Sabu believes that this is the first jazz date on which two conga drums have been played simultaneously. "Before, they have used one; I wanted to get a taste of how two would sound. I tuned one to A and the other an octave higher. After being slapped a while, they might have come down a little in pitch but still an octave apart. Art tuned to the piano, and I tuned to Art. I'd rather tune to a skin or to a bass because it sounds more like a drum to me..."
I have devoted this much space to Sabu because, first of all, it is his presence that differentiates this album from previous conclaves of Art Blakey and his Messengers. Secondly, Art's own background is already well and widely known, and has been detailed in a considerable number of liner notes. Very briefly, Abdullah Ibn Buhaina (his Moslem name) was born in Pittsburgh October 11, 1919. He has worked with Fletcher Henderson, Mary Lou Williams, Billy Eckstine (the honorable Eckstine 1944-47 modern jazz band), Lucky Millinder, Buddy De Franco, and has headed many units of his own. He has been a leader consistently in recent years, and this is his second Jazz Messengers unit of the '50s. (He had a big band titled the Messengers that he assembled intermittently from 1948-50.)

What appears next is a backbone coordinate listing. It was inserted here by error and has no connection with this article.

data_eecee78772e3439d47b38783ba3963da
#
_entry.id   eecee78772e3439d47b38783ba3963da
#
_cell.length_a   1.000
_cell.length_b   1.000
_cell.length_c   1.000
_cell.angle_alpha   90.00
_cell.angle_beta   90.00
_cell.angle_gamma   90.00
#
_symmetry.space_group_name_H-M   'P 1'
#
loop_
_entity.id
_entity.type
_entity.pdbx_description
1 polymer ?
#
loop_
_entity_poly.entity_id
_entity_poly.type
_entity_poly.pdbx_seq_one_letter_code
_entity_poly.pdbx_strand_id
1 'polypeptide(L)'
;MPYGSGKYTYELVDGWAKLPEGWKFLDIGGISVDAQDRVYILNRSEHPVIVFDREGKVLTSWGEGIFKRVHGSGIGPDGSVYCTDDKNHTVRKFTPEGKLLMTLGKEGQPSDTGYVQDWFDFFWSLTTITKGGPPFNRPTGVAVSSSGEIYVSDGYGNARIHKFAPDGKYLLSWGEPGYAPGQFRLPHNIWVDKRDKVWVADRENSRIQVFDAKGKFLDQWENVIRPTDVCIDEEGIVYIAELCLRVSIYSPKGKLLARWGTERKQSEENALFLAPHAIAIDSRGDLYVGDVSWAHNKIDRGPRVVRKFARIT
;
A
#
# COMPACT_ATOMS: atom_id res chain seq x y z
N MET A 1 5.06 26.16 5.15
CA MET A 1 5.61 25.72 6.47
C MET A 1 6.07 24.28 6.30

In a Down Beat interview with this questioner in early 1956, Art explained why he was drawn to "The Messengers" as the name for a jazz band: "When I was a kid, I went to church mainly to relieve myself of problems and hardships. We did it by singing and clapping our hands. We called this way of relieving trouble having the spirit hit you. I get that same feeling, even more powerfully, when I'm playing jazz. In jazz, you get the message when you hear the music. And when we're on the stand, and we see that there are people in the audience who aren't patting their feet and who aren't nodding their heads to our music, we know we're doing something wrong. Because when we do get our message across, those heads and feet do move."